Krishnamurti & the Art of Awakening
A Quiet Space | moderated by Clive Elwell

We have to see what our our actual consciousness is


Displaying posts 61 - 69 of 69 in total
Tue, 16 Jan 2018 #61
Thumb_kinfonet_avatar Clive Elwell New Zealand 4639 posts in this forum Offline

Mina Martini wrote:
Thought can never be fully aware of anything, its very existence is created and maintained by unawareness.

Clive: Yes Mina, that is how it seems to me.

You say that whether one is aware of it or not, the stream is there. I say that the stream itself is a creation of thought as unawareness.

Clive: it HAS BEEN created by unawareness, yes. This is the same as was just said. And having been created, it has permanence, continuity, surely? Yes, Without awareness, thought takes on an absolute sort of quality. And experience, knowledge, is created from the moment, laid down as memory. As I see it, The Stream is the collective memory, created by every individual who has ever lived, or is living. So yes, The Stream has been created by thought. But it is THERE.

Within this limited reality that thought creates, there is no essential difference of 'it being aware' (in the case of thought it means knowing about something) or 'it not being aware' (thought not knowing about something).

Clive: I do not understand why you are equating “being aware” and “knowing about something”. The knowledge of thought is image and knowledge, is it not? Which implies time, whereas being aware is not in time.

In full awareness of the limitation of thought there cannot be anyone to be or not to be aware of it.
Awareness is the ending of the stream created by thought.

Clive: Like you, I do not want to reduce this to mere intellectual argument. But …… Let us suppose that K “stepped out of the stream”, whatever that means. Clearly that did not mean that The Stream suddenly ended for the billions of people caught in it.

At the root of this duality is the impression of separation between thinker and thought. The seeing of this IS an action of /in awareness.

Clive: Clear.

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Wed, 17 Jan 2018 #62
Thumb_avatar Peter Kesting United States 597 posts in this forum Offline

"What is it that suffers?"

Very good question Juan.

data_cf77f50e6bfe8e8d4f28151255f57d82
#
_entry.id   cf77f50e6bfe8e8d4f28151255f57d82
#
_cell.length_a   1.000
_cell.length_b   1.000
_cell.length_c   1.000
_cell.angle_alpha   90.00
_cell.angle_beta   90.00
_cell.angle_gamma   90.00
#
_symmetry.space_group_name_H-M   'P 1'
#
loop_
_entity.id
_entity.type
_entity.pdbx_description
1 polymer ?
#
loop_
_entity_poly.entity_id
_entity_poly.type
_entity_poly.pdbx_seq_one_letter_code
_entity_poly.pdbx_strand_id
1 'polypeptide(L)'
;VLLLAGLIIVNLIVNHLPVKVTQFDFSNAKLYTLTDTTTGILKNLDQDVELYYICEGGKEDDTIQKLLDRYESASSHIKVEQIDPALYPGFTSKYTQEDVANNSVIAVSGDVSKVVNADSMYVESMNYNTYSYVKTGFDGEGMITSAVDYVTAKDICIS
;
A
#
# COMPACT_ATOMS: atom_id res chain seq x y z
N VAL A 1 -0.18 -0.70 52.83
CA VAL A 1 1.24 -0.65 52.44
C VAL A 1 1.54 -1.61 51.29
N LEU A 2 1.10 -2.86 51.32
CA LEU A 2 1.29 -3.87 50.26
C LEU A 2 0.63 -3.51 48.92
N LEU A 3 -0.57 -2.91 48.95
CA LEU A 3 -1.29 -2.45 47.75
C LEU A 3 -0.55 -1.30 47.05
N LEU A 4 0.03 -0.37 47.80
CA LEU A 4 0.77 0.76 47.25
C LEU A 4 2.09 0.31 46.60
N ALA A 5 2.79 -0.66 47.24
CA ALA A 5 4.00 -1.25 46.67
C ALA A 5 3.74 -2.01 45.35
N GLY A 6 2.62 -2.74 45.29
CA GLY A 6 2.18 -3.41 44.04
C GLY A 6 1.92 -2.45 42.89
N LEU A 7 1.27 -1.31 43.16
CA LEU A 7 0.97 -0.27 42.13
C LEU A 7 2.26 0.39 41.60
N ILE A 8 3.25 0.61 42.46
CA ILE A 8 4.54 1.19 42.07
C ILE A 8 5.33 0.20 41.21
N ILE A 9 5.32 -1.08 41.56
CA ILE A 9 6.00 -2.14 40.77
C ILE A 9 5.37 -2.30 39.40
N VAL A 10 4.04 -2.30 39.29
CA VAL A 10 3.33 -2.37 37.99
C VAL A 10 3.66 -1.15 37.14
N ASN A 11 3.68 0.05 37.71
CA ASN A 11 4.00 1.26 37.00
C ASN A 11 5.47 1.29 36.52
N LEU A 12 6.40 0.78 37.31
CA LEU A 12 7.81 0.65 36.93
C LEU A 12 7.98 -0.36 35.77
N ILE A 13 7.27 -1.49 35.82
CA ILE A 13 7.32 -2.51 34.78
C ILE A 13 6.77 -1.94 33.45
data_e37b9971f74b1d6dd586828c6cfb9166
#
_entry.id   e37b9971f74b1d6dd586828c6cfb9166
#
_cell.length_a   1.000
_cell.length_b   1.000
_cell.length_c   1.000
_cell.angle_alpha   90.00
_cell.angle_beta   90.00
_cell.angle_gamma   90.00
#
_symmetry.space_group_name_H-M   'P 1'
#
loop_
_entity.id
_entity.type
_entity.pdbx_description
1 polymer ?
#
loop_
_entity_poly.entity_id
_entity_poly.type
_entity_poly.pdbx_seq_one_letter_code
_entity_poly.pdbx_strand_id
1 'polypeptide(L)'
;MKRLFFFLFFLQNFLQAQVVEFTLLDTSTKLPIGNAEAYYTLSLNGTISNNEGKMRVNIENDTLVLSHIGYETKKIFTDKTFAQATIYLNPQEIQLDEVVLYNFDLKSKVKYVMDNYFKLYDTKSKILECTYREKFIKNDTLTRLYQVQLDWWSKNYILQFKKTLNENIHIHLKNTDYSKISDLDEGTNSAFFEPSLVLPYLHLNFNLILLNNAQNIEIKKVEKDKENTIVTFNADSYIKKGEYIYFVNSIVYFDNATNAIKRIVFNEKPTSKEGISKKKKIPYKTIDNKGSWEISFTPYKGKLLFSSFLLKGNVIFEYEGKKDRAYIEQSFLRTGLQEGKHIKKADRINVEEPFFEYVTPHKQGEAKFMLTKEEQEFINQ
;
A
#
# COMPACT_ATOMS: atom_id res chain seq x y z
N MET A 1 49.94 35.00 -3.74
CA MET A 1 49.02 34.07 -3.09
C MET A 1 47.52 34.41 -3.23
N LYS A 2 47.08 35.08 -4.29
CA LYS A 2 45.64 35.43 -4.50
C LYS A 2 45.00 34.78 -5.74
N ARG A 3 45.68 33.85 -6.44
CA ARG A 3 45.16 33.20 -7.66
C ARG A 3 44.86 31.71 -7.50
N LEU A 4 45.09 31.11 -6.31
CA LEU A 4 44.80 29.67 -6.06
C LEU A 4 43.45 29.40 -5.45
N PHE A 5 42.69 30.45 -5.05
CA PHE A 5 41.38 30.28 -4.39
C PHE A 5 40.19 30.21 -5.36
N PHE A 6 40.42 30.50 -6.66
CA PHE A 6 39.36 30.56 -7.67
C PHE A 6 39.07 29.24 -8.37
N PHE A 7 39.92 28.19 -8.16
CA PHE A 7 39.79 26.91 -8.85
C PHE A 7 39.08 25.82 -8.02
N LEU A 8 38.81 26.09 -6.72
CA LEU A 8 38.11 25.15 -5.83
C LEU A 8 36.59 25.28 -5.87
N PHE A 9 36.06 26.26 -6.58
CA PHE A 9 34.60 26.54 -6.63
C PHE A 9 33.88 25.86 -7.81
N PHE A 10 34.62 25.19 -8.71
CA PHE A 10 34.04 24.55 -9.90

First i may be mistaken. Let's see to it that we are not competing. Not against each other. We would like to find out together. I think we can do that. And let's be patient.

I'm looking now, not knowing.

This comes into my mind. I believe that there are people who do not experience physical pain. This puts them in great risk. Lepperocy, as i understand it, is a disease where the nerves don't send pain signals to the brain. Having no pain when those with the disease injure their hands they feel nothing and as a result over time they loose fingers. Physical pain has a function. The nervous system has evolved pain signaling because it has a survival advantage.

Things can "go wrong" in the functioning of the organism. There can be physical pain where it is not usefull and there can be no pain when it would be usefull.

The body is driven in certain directions. We can be too cold and be driven to find warmth or too hot and driven to find escape from the heat. There are smells that we want to avoid.. Likewise there are tastes that are avoided. We can be hungry which is painfull and at times we can be wanting to vomit. There are sights that we avoid. When we are held under water we struggle to get air. Being sick is painfull. These are physical pains, suffering. There are also physical pleasures. Sexual attraction and fulfillment. A beautiful view. A smile. A beautiful flower and its scent. Rest when you are tired, a good meal

All of these involve movement towards or away from. Like and dislike. Pain and pleasure.

We could, it seems, build a robot programed so that it would react towards or away from all of these things in similar ways. But it would not feel a thing, no suffering no pleasure.

There is also psychological pleasure and suffering. No way to program these into a robots computer and i am assuming there would be no feeling, no experiancing there. For us the psychological is dependant on memory which is stored as structure in matter. I just now am seeing that this is dependant upon structure that operates as species memory not just personal memory but it is also structure in matter, in the brain, put there as a result of genetic encoding. That we can hate, that we can be angry, that we can smile, there must be material structure there that predisposes all of what can be there as human experiencing. Everything that we actually experience is qualia. We cannot explain it experiencing is not matter. The material structure is there and it operates but the experiencing is, as i see it directly, not explainable as only matter.